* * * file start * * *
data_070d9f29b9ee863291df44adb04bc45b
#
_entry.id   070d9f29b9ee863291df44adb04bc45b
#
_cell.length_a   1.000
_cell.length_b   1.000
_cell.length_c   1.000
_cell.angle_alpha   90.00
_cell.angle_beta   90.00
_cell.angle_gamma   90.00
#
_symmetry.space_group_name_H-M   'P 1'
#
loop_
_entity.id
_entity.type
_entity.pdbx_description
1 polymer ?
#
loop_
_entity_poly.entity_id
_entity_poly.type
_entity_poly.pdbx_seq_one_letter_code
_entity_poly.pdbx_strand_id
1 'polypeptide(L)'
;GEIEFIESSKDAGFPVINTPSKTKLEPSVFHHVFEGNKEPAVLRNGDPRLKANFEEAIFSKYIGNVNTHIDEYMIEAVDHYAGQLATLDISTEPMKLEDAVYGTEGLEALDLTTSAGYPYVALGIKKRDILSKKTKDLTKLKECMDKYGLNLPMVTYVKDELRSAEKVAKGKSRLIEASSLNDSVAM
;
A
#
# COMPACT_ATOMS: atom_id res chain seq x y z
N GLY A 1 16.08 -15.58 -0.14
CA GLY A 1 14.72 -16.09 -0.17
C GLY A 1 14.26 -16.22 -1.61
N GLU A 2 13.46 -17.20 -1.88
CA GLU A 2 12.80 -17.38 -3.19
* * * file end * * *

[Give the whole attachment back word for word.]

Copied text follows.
data_070d9f29b9ee863291df44adb04bc45b
#
_entry.id   070d9f29b9ee863291df44adb04bc45b
#
_cell.length_a   1.000
_cell.length_b   1.000
_cell.length_c   1.000
_cell.angle_alpha   90.00
_cell.angle_beta   90.00
_cell.angle_gamma   90.00
#
_symmetry.space_group_name_H-M   'P 1'
#
loop_
_entity.id
_entity.type
_entity.pdbx_description
1 polymer ?
#
loop_
_entity_poly.entity_id
_entity_poly.type
_entity_poly.pdbx_seq_one_letter_code
_entity_poly.pdbx_strand_id
1 'polypeptide(L)'
;GEIEFIESSKDAGFPVINTPSKTKLEPSVFHHVFEGNKEPAVLRNGDPRLKANFEEAIFSKYIGNVNTHIDEYMIEAVDHYAGQLATLDISTEPMKLEDAVYGTEGLEALDLTTSAGYPYVALGIKKRDILSKKTKDLTKLKECMDKYGLNLPMVTYVKDELRSAEKVAKGKSRLIEASSLNDSVAM
;
A
#
# COMPACT_ATOMS: atom_id res chain seq x y z
N GLY A 1 16.08 -15.58 -0.14
CA GLY A 1 14.72 -16.09 -0.17
C GLY A 1 14.26 -16.22 -1.61
N GLU A 2 13.46 -17.20 -1.88
CA GLU A 2 12.80 -17.38 -3.19